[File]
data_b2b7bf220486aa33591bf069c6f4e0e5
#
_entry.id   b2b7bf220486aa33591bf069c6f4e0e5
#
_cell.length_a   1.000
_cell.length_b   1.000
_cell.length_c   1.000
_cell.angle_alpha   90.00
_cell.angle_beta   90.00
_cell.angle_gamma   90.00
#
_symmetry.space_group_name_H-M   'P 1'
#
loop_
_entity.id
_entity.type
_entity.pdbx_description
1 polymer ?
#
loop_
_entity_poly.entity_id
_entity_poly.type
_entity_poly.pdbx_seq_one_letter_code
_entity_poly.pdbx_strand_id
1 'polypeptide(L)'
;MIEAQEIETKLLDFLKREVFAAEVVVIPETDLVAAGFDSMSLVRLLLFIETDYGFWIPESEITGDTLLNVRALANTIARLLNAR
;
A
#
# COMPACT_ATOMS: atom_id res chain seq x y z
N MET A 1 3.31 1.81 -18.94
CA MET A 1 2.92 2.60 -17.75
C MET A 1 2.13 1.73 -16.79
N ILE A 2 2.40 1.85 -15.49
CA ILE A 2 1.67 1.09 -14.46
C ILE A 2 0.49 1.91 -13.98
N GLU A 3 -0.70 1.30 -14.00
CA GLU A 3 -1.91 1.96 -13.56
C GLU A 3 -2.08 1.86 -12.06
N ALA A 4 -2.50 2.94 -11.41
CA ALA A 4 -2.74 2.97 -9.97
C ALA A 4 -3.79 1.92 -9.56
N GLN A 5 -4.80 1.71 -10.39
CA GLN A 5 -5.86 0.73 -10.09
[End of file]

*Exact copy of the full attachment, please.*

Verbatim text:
data_b2b7bf220486aa33591bf069c6f4e0e5
#
_entry.id   b2b7bf220486aa33591bf069c6f4e0e5
#
_cell.length_a   1.000
_cell.length_b   1.000
_cell.length_c   1.000
_cell.angle_alpha   90.00
_cell.angle_beta   90.00
_cell.angle_gamma   90.00
#
_symmetry.space_group_name_H-M   'P 1'
#
loop_
_entity.id
_entity.type
_entity.pdbx_description
1 polymer ?
#
loop_
_entity_poly.entity_id
_entity_poly.type
_entity_poly.pdbx_seq_one_letter_code
_entity_poly.pdbx_strand_id
1 'polypeptide(L)'
;MIEAQEIETKLLDFLKREVFAAEVVVIPETDLVAAGFDSMSLVRLLLFIETDYGFWIPESEITGDTLLNVRALANTIARLLNAR
;
A
#
# COMPACT_ATOMS: atom_id res chain seq x y z
N MET A 1 3.31 1.81 -18.94
CA MET A 1 2.92 2.60 -17.75
C MET A 1 2.13 1.73 -16.79
N ILE A 2 2.40 1.85 -15.49
CA ILE A 2 1.67 1.09 -14.46
C ILE A 2 0.49 1.91 -13.98
N GLU A 3 -0.70 1.30 -14.00
CA GLU A 3 -1.91 1.96 -13.56
C GLU A 3 -2.08 1.86 -12.06
N ALA A 4 -2.50 2.94 -11.41
CA ALA A 4 -2.74 2.97 -9.97
C ALA A 4 -3.79 1.92 -9.56
N GLN A 5 -4.80 1.71 -10.39
CA GLN A 5 -5.86 0.73 -10.09